Document Type


Publication Date


Publication Title

Electronic Journal of Contemporary Japanese Studies







Publisher Name

University of Sheffield School of East Asian Studies

Publisher Location

Sheffield, UK


This essay reports on cross-national differences within bank loan classification approaches, which determine the soundness of bank loans. It is based on 20 in-depth interviews carried out as part of an ongoing PhD research project. The essay first offers an overview of banking supervision under the Basel Accord and locates bank loan classification within the context of this global framework. Second, through analysis of a government-commissioned report available only in Japanese, the essay compares the two countries’ normative approaches to bank loan classification and qualitatively describes cross-national differences. The interview results support their report and reveal that Japanese bank loans booked in the USA are assessed differently by Japanese banks and the US banking authority. The findings suggest that regionally shared ways of thinking play an important role in the process of bank loan classification. The essay discusses why regionally shared ways of thinking differ between countries, and which side delivers the correct classification result. It concludes that the loan classification approach mirrors the respective social systems, including the regional ways of conducting businesses and the contents of education.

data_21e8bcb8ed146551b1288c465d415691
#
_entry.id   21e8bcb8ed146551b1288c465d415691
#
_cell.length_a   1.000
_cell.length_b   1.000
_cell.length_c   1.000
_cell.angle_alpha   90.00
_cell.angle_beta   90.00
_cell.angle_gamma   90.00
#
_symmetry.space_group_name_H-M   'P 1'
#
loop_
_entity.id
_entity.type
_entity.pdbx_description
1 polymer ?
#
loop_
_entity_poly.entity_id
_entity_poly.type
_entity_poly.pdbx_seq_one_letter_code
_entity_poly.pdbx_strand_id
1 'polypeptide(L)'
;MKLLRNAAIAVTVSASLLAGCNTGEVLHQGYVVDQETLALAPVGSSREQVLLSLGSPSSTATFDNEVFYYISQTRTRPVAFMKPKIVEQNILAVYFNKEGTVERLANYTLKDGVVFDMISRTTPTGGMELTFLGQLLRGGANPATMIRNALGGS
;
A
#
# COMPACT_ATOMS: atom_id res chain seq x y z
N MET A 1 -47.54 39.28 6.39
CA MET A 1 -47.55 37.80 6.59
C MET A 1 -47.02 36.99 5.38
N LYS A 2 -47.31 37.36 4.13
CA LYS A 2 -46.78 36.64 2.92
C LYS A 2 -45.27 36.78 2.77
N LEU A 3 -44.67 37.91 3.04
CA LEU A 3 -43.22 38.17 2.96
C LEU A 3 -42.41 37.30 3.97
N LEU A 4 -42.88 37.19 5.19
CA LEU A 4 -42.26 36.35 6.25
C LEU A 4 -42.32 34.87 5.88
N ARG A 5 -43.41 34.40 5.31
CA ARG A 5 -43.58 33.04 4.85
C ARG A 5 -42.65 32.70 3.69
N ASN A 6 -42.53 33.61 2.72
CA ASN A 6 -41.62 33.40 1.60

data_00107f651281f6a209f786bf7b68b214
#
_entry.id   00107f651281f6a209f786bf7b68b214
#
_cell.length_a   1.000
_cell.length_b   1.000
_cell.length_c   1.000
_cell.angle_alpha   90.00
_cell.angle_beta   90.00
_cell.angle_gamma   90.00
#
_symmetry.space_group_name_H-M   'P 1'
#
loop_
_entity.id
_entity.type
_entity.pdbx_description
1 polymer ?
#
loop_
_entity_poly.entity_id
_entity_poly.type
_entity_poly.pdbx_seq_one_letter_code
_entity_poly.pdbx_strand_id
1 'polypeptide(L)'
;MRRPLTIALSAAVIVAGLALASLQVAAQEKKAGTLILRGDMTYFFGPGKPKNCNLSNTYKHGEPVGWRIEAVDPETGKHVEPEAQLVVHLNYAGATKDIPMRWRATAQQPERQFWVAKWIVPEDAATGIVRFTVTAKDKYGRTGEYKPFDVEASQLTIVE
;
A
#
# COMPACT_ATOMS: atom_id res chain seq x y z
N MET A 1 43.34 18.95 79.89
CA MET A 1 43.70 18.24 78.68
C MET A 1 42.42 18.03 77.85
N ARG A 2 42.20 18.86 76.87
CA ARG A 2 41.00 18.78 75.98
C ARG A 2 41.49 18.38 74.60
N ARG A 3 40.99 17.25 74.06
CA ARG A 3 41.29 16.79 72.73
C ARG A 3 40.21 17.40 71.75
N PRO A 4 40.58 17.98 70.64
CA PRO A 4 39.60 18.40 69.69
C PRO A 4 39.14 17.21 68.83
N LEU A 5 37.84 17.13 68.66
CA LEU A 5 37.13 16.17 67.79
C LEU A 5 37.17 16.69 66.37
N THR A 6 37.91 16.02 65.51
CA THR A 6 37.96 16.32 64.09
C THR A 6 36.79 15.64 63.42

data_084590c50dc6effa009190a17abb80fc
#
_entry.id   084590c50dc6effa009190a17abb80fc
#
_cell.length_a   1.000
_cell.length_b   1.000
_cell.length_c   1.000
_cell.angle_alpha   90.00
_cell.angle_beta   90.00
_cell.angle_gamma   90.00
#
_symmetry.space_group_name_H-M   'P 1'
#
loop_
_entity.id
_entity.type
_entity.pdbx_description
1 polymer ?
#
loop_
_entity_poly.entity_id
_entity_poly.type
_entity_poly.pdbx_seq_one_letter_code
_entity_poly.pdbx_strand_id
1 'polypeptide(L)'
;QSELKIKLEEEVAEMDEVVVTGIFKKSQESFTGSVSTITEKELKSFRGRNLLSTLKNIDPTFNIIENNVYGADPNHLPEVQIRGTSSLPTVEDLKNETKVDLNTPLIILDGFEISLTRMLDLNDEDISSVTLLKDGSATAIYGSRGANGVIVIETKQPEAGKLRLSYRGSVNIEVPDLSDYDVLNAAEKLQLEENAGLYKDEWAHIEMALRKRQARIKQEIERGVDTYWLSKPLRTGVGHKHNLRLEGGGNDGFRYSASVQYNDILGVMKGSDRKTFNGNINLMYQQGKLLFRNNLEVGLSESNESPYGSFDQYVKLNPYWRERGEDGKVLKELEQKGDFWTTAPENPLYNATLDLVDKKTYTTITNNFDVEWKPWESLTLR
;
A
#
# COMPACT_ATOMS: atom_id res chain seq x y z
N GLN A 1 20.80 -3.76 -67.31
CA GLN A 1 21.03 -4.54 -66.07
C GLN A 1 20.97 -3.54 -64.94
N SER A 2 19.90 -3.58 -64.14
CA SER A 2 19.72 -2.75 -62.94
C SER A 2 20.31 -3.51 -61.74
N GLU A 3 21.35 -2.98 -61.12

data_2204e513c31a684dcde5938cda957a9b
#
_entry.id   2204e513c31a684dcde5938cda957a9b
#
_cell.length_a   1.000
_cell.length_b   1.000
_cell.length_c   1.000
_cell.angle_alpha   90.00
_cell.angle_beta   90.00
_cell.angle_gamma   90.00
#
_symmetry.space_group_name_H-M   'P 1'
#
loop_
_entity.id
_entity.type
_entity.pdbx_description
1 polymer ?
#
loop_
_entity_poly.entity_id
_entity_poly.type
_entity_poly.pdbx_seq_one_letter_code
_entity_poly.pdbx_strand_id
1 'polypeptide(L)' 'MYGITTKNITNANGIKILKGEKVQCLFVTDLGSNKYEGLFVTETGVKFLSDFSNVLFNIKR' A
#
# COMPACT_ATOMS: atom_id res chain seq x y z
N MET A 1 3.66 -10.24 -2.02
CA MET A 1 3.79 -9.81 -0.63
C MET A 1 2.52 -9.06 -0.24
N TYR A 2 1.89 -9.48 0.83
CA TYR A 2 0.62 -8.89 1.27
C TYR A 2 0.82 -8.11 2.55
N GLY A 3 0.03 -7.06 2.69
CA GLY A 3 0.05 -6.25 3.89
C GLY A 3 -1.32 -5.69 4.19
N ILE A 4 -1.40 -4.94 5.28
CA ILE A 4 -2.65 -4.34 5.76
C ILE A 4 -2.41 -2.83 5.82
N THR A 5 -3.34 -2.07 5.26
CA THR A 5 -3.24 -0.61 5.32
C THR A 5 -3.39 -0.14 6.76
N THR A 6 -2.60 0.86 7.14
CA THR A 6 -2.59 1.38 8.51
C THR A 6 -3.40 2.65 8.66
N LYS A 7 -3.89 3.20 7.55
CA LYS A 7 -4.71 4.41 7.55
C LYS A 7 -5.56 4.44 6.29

Author Posting © The Author, 2016. This article is posted here by permission of the University of Sheffield for personal use, not for redistribution. The article was published in the Electronic Journal of Contemporary Japanese Studies, Volume 16, Issue 2, August 2016,

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Creative Commons Attribution-Noncommercial-No Derivative Works 3.0 License
This work is licensed under a Creative Commons Attribution-Noncommercial-No Derivative Works 3.0 License.

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